Back in college, I worked in retail during the night before heading to bed and getting up the next morning for class. There were moments when I didn’t have time between classes and working to conjure up a document let alone a thesis statement. How am I going to do this ran through my mind more often than any other worry I carried in my twenties. Everybody has twenty-four hours is a statement I had heard quite often up until that point. My primary objective was to figure how to utilize mine in a way that would accommodate my work overload concerning my degree. Plus, I am a writer in general, so having paper handy was always a necessity, but how was I going to piece together a poem if I’m assisting customers find the furniture section or locate a certain CD. That’s when I started working…at work.
Using every opportunity I had, whether going to the bathroom, heading to the stock room to pull an item, or sitting down for a fifteen minute break, I made time to create. It was like being placed in a box and told to build a house from the inside out. This challenge pushed me to write more and think of several innovative ways of expression. Many artists are pursuing their creativity full time and don’t see this as a hinderance, yet there are others, like myself, who create secondary to primary financial responsibilities. One is of no less value in comparison to the other. You get in where you fit in, as they say. It was during those walks that I started to link sentences and stanzas together to create finished projects. During my senior year in undergrad, I had quite a few papers due simultaneously (greatly due to being an English major). I can’t imagine how poorly I would have done had it not been for those spurts of innovation in the cracks of adhering to my employment duties. Fortunately, all my work can be placed in a notepad application on my phone. This may not be the case for those who dance, paint, pursue photography, and many other creative avenues.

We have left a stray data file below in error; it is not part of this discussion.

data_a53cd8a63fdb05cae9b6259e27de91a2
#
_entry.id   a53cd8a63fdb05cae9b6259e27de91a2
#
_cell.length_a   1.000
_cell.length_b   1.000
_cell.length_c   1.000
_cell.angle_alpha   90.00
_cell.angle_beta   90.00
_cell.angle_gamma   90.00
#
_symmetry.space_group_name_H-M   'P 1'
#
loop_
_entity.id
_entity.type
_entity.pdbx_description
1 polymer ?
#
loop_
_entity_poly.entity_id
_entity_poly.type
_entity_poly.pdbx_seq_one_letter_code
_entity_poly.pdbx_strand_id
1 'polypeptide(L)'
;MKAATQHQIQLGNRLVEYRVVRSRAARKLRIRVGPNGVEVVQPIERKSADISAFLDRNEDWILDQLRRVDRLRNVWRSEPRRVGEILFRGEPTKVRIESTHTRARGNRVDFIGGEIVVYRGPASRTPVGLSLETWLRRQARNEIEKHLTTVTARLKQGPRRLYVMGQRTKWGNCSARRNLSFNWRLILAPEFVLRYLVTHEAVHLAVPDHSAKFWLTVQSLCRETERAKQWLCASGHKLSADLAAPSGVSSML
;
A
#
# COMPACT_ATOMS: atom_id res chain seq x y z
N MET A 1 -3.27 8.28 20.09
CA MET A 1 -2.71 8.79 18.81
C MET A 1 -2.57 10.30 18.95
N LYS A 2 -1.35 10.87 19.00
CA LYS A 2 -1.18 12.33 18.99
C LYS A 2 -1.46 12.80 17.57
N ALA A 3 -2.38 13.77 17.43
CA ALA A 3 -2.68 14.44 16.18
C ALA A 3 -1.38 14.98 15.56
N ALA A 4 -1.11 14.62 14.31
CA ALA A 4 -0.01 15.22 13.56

So, how do you work at work? Well, you just…do. The real question is how bad do you want it? Are you willing to sacrifice personal time at noon to create plans for your craft later? Again, it’s all about how much time you want to dedicate towards that which you want to pursue. Marathon runners don’t gain millage overnight. Basketball players don’t master the jump shot in one weekend. They work at it consistently. You should do the same. If you work nine to five, you have sixteen hours left. You maybe a parent (a single one at that), a spouse who’s highly depended on, or you may work several jobs. That is understandable, but if you love your craft so much, why not give it as much dedication as everything else? Take care of your craft so that your craft can take care of you. You need it. We need it.
- Calvin Pennywell, Jr.